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Huffman Coding

Introduction

Huffman coding is a simple method of data compression. In data compression we want to represent some information in the smallest memory space possible. There are two main types of compression:

Huffman coding uses lossless compression.

We will use the following terms when discussing encoding:

For example, if we have the code:


{3, 7, 14, 18, 29, 35, 42, 56}
Then the following are sentences:

7, 42, 3, 35, 56, 3
42, 7
3, 3, 3, 35

Prefix Codes

A prefix code is a set of words with the prefix property. This states that for each word in the code, no valid word is the prefix for another.


{4, 5, 34, 37, 95}
Is a prefix code because none of the words are the prefix of another. However:

{4, 5, 54, 37, 95}

Is not a prefix code because "5" is the prefix of another word "54".

The benefit of a prefix code, is that, given the code, we can identify the individual words without breaks:


Code: {4, 5, 34, 37, 95}
Sentence: 45349553745

What are the symbols in this sentence?

For compressing data, this means we don't have to include separators in the output.

General Idea

The idea behind Huffman coding is that certain pieces of information in the input are more likely to appear than others. We will give these common symbols shorter codes to conserve space.

For simplicity, we will consider lower-case letters as our words. In English, for example, some letters are much more likely to appear.

This is true for most types of data, allowing for compact representations.


Binary Tree Representation

A Huffman code works by creating a tree to store the possible symbols. The code used for each symbol is the path from the root to that symbol. For the text:


this is a test
We have the symbols:

{t, h, i, s, a, e}
Then we find the frequency of each:

{t:3, h:1, i:2, s:3, a:1, e:1}

Now we will and create nodes for each symbol:


Building The Tree

Next, we will construct the tree by repeatedly joining the nodes with the smallest weights until it is a full tree:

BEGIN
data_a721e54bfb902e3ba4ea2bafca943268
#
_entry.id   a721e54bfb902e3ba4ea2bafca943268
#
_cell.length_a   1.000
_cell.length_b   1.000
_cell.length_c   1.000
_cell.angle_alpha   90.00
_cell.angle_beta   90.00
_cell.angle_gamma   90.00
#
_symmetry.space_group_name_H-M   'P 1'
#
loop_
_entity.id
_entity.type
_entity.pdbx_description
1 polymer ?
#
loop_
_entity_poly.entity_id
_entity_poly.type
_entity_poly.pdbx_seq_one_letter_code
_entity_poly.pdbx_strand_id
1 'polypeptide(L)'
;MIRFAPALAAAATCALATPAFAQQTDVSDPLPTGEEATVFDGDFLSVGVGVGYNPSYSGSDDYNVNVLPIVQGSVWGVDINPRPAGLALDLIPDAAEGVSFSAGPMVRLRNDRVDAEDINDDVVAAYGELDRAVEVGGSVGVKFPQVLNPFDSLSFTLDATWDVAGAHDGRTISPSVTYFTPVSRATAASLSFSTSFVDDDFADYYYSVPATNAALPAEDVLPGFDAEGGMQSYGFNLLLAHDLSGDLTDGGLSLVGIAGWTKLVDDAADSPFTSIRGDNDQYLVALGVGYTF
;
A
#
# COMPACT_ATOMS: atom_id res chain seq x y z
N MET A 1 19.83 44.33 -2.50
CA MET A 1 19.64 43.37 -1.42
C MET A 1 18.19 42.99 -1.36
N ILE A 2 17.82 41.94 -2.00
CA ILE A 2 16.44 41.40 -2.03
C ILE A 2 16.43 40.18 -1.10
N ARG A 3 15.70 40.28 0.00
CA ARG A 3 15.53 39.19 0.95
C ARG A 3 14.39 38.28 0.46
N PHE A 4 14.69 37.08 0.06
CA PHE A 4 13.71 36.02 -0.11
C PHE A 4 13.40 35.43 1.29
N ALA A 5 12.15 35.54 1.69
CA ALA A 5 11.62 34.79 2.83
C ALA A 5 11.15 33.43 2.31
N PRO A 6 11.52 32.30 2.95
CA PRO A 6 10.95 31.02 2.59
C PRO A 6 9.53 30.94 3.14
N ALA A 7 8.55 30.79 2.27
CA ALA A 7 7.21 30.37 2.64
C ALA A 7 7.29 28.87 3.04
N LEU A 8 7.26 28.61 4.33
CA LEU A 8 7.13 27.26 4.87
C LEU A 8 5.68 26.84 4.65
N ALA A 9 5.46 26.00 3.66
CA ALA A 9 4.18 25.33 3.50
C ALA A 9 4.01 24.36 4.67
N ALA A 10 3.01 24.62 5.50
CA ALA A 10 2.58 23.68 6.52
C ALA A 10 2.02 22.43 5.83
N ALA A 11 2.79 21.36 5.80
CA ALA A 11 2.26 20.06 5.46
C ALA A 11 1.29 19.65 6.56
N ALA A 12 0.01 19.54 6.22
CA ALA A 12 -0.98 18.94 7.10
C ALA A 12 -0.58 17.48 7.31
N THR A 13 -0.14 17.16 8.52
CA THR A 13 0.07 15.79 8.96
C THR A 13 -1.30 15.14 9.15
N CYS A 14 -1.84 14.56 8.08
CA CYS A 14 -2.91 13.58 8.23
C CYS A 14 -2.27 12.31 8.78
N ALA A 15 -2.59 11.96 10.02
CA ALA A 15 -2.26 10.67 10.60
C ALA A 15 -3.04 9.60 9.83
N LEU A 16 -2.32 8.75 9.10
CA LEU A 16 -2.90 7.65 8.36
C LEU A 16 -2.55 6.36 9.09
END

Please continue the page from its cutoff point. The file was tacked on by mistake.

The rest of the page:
The weight of the new node is that of the sum of the children.

By continuing on:











To implement this, we need to keep track of the nodes that we can link and choose the smallest weight each time. This is best done with a priority queue (heap)!

What is the Big-O of this algorithm?


Finding the Code Words

Now that we have the Huffman tree, the code for each symbol is given by the position in the tree from the root:

This gives us the code:

SymbolCode
t00
h010
i011
s10
a110
e111
Observations:

In order to find the code for a letter, we need to traverse the tree looking for the letter, keeping track of which path we take.

For efficiency, it's best to find the codes for each letter first, and save them. This can be done recursively:


Compressing Text

To compress text, we simply have to substitute the letter we want with the code it maps to:


t    h     i     s    i     s    a     t    e     s    t
00   010   011   10   011   10   110   00   111   10   00

This seems like it takes more room until you remember characters are usually stored in 8-bit ASCII. With this Huffman code, we can store each letter with 2 or three characters.

Ignoring spaces, we cut the text from 88 bits down to 27 bits.


Example

This example implements Huffman coding for all lowercase letters. The relative probability of the letters are used to compress English text.

The program uses the algorithms presented above to produce the tree, and find the code for each letter.

It then reads in a file of lower-case letters and writes an output file giving the compressed version.


Conclusion

A more complete text compression program would also handle:

Often, Huffman trees are geared towards a particular type of data where we use all we know about the data to build the tree. This algorithm is often used as the basis for more complex compressions such as jpeg and mp3.

Copyright © 2018 Ian Finlayson | Licensed under a Creative Commons Attribution 4.0 International License.